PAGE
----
Sign up | Log in



Home  >>   Daily News  >>   Indonesia  News  >>   Finance  >>   Bank Indonesia’s loan push may spark defaults
NEWS UPDATES Asean Affairs        2  March 2011

Bank Indonesia’s loan push may spark defaults

Related Stories

February 14, 2011
Indonesia's Islamic bank assets to jump

February 7, 2011
Indonesian banks climb in global rankings

January 25, 2011
Indonesia's Bank Mandiri to raise $1.3 Billion

January 24, 2011
Indo banks should earn less

January 4, 2011
Bank Indonesia may hold key rate as inflation hits 7 percent

November 30, 2010
Bank Indonesia may rein in hot money

A new move by the central bank to spur bank lending and economic growth may cause an increase in bad loans and erode earnings, analysts have warned.

As of Tuesday, Bank Indonesia began penalizing banks with loan-to-deposit ratios below 78 percent. Bank Mandiri, the country’s largest lender by assets, boosted its ratio to 72 percent from 66 percent in June, according to a company spokesman.

Bank Central Asia raised its ratio to 55 percent from 51 percent, corporate secretary Raymon Yonarto said, while state-owned Bank Negara Indonesia has a ratio of 68 percent.

“With the 78 percent floor in place, asset quality is likely to deteriorate, leading to higher nonperforming loans,” said Eugene Leow, an analyst at research provider Business Monitor International in Singapore. “Profit margins will also take a hit as banks may have to lower lending rates to meet the minimum ratio, eroding their net interest margins.”

Rising consumer spending is driving expansion in Indonesia, increasing pressure on policy makers to restrain price gains and protect purchasing power. Last quarter, the economy grew the fastest in six years.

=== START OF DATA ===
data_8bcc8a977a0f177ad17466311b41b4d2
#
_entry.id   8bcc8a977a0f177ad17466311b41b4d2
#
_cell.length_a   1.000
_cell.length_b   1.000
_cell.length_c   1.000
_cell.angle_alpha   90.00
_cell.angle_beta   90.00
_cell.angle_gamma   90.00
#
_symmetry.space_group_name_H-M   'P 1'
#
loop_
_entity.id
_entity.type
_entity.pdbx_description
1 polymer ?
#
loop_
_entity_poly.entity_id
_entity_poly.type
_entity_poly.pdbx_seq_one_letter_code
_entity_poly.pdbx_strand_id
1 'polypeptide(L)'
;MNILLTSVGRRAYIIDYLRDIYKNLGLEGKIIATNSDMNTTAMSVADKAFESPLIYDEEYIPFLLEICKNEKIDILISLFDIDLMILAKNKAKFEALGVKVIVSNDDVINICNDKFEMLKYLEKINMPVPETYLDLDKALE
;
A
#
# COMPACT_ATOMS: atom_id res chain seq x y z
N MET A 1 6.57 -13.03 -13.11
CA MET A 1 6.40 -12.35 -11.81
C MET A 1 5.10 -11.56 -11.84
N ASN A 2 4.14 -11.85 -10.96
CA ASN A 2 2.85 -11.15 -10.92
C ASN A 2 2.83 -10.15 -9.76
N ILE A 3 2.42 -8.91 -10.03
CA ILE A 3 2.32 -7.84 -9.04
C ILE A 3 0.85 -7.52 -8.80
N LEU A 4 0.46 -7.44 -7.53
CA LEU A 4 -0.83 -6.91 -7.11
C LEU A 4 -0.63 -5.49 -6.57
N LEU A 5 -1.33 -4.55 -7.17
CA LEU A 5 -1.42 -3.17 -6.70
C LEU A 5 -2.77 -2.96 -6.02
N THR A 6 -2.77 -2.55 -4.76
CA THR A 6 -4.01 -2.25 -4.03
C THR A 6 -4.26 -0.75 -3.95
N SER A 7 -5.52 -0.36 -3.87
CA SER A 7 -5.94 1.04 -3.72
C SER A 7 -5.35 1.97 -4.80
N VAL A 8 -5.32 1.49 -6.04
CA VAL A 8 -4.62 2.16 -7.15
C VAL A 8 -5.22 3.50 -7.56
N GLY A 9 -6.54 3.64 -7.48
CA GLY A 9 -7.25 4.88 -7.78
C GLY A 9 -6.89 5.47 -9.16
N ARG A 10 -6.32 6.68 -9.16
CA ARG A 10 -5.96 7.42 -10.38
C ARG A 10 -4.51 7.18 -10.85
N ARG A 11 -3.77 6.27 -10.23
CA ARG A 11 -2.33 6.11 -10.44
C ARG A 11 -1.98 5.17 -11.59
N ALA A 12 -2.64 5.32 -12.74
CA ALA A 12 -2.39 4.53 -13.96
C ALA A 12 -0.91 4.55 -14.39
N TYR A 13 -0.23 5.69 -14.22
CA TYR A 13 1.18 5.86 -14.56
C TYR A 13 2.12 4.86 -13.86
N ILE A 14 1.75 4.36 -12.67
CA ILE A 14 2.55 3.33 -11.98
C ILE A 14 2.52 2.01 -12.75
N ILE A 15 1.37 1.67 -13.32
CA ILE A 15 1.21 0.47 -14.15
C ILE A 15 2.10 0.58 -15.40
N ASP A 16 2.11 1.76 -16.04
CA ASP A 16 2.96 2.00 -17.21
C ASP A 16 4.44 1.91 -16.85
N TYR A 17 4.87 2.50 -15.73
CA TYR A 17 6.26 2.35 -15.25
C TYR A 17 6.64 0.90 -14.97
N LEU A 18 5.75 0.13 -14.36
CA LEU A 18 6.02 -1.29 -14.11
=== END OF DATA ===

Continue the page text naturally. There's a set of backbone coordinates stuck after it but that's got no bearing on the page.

By setting a loan-to-deposit ratio threshold and stipulating the amount banks must hold as reserves, BI can bolster growth while keeping inflation on target, Governor Darmin Nasution said in September, when the new rules were first outlined. About 30 lenders had ratios below the required minimum at the time.

If banks are forced to boost lending, “it is quite easy to think they might relax their standards a little too much,” said Robert Prior-Wandesforde, head of Southeast Asia economics at Credit Suisse.

“I’ve also heard that Bank Indonesia wouldn’t mind higher amounts of leverage in the economy to make its interest rate tool more effective.”

Consumer loans in Indonesia climbed 22.7 percent last year compared to a 19 percent increase in 2009 and a 30 percent advance in 2008. Indonesian companies raised $10.8 billion from syndicated loans last year, little changed from 2009. They agreed to $119 million of loans in January, the slowest start to a year since 2006.

“Indonesia is a very under-banked country and there is clearly scope for loan growth,” said Aninda Mitra, Moody’s lead sovereign analyst for the country. “Any persuasion to increase lending needs to be handled carefully, though, given that inflationary pressures are becoming more evident.”

President Susilo Bambang Yudhoyono hopes to expand the country’s economy at an annual average rate of 6.6 percent and create 10.7 million jobs by the end of his second term in 2014. He has pledged to double infrastructure spending to $140 billion to improve and expand the nation’s roads, ports and power plants.